Tag Archives: pulp

Book Review: Candy Man, Vincent King (1971)

(Patrick Woodroffe’s cover art for the 1973 edition)

3.5/5 (Good)

The Candy Man wanders from place to place in a crumbling mega-city with his sole companion, a mechanical dog named Wolf who comes with a handy handle. Candy Man instigates the lobotomized, with primal speeches and drugged sugar floss tinted with pulverized beetles, to revolution. His reward for turning in those he encouraged deviate from the will of the Deep Machine and their Teachers? Vials of drugs. Enter the hypnagogic world of Vincent King’s Candy Man (1971), an unsettled landscape inhabited by the degenerate remnants of humankind and the arcane workings of a computer program that cannot escape its original perimeters.

Fresh off Vincent King’s short story “Defense Mechanism” (1966), I tracked down a copy of his second novel. Occupying a similar space as “Defense Mechanism” (conceptual breakthrough in a decaying world city), King pushes the narrative Continue reading Book Review: Candy Man, Vincent King (1971)

Updates: Recent Science Fiction Acquisitions No. CCXLIV (John Shirley, Carol Emshwiller, Daniel Walther, and Jacques Sternberg)

1. Few themes make me as excited as dystopic urbanism: the city or suburbia as an arena of all the malignancies of societal decay. The progressive SF symbol of progress, a lake of uplifting spires, tossed into anarchy and chaos….

John Shirley’s City Come A-Walking (1980) takes this premise to its extremes—the city of San Francisco, the “pulsing heart of urbanized madness” gains sentience. Definitely the Shirley novel I’ll read first (recently nabbed Shirley’s 1985 novel Eclipse).

Tarbandu read it and didn’t care for it over at The PorPor Books Blog. I hope my experience is different!

2. Back in 2017, I read and reviewed Carol Emshwiller’s masterful short story “Animal” (1968). It’s about time I read more of her short fictions.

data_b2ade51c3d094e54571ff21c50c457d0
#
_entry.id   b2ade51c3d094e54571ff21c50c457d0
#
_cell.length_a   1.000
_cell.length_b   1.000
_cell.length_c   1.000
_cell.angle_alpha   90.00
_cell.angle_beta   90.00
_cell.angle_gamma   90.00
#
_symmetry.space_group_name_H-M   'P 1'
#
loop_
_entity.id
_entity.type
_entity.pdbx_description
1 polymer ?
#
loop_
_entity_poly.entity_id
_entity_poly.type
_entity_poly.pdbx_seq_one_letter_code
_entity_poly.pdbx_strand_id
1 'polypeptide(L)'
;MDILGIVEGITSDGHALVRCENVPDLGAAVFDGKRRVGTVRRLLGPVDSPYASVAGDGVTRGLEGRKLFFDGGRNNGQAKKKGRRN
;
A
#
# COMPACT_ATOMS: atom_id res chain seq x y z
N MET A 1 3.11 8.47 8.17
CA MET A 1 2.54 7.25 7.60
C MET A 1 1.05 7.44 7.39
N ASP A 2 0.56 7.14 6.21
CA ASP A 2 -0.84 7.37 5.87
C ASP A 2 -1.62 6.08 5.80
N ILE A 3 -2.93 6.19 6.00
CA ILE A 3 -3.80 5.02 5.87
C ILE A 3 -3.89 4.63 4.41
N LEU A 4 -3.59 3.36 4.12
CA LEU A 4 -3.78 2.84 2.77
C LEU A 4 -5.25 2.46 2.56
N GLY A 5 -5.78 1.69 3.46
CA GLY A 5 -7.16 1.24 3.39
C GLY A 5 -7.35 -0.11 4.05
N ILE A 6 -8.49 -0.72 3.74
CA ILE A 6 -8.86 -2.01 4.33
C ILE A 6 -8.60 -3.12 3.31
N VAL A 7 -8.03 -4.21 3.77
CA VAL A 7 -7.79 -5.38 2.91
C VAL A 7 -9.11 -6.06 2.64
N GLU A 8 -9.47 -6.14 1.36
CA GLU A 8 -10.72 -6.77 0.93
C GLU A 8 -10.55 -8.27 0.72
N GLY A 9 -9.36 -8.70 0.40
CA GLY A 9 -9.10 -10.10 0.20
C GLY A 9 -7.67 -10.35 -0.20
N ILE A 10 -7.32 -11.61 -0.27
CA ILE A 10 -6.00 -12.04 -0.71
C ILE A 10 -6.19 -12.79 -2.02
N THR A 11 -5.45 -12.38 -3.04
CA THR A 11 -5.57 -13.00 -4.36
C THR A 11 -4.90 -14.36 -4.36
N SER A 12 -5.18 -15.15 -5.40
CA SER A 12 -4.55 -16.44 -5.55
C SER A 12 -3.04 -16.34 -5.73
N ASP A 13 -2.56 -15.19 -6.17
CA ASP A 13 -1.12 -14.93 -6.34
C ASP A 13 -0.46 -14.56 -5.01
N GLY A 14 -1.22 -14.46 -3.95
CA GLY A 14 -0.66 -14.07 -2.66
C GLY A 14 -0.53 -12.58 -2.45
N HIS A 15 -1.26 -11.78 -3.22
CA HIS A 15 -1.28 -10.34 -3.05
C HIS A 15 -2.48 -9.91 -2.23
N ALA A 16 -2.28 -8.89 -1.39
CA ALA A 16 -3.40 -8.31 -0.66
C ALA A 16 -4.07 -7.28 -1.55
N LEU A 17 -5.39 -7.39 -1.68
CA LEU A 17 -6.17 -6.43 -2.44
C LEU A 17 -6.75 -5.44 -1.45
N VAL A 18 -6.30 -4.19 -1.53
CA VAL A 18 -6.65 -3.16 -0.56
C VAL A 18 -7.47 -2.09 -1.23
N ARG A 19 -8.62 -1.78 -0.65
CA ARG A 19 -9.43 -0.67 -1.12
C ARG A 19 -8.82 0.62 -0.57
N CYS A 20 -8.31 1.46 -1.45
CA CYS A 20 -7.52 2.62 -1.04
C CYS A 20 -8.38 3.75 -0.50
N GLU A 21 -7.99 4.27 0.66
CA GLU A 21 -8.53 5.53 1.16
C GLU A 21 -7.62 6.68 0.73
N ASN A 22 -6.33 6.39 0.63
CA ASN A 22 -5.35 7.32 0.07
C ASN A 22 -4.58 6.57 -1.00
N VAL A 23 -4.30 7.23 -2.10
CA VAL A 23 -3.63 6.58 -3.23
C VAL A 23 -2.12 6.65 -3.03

3. I recently read and enjoyed Jacques Sternberg’s collection Future Without Future (1971, trans. 1973). He was a Belgian author who wrote in French. Unfortunately, the only other one of his SF works available in English is Sexualis ’95 (1965, trans. 1967). I’m not sure this erotic SF novel has any merit. We shall see.

Too bad his first SF novel La sortie est au fond de l’espace (1956) remains untranslated. Its premise seems like SF I could get behind: “a black comedy set in space and featuring the last human survivors of a bacterial Holocaust” (SF Encyclopedia).

4. Daniel Walther, a French SF author, positions The Book of Shai (1982, trans. C. J. Cherryh, 1984) as a deliberate anti-Ayn Rand novel. Considering the one man saves everything nature of so many post-apocalyptical and sword-and-sorcery adventures, I’m intrigued how it plays out! I don’t have high hopes.

Translated by fellow author C. J. Cherryh, who appeared to translate a bunch of the DAW French editions….  lists of translations should be a feature of her  isfdb.org listing — alas.

I also find it humorous that Cherryh gives the sequel, which she also translated, 1 star on Goodreads! The third volume of the trilogy remains untranslated.

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1. City Come A-Walking, John Shirley (1980)

(Catherine Huerta’s cover for the 1st edition) Continue reading Updates: Recent Science Fiction Acquisitions No. CCXLIV (John Shirley, Carol Emshwiller, Daniel Walther, and Jacques Sternberg)

Book Review: New Writings in SF 7, ed. John Carnell (1971)

(David McCall Johnston’s cover for the 1971 edition)

3/5 (collated rating: Average)

Preliminary publication note: The UK and US editions of the New Writings in Science Fiction anthology series (1964-1977) varied in content—even volumes indicated by the same number. They are often treated as separate entries in the isfdb.org anthology listing. I read and reviewed the US edition.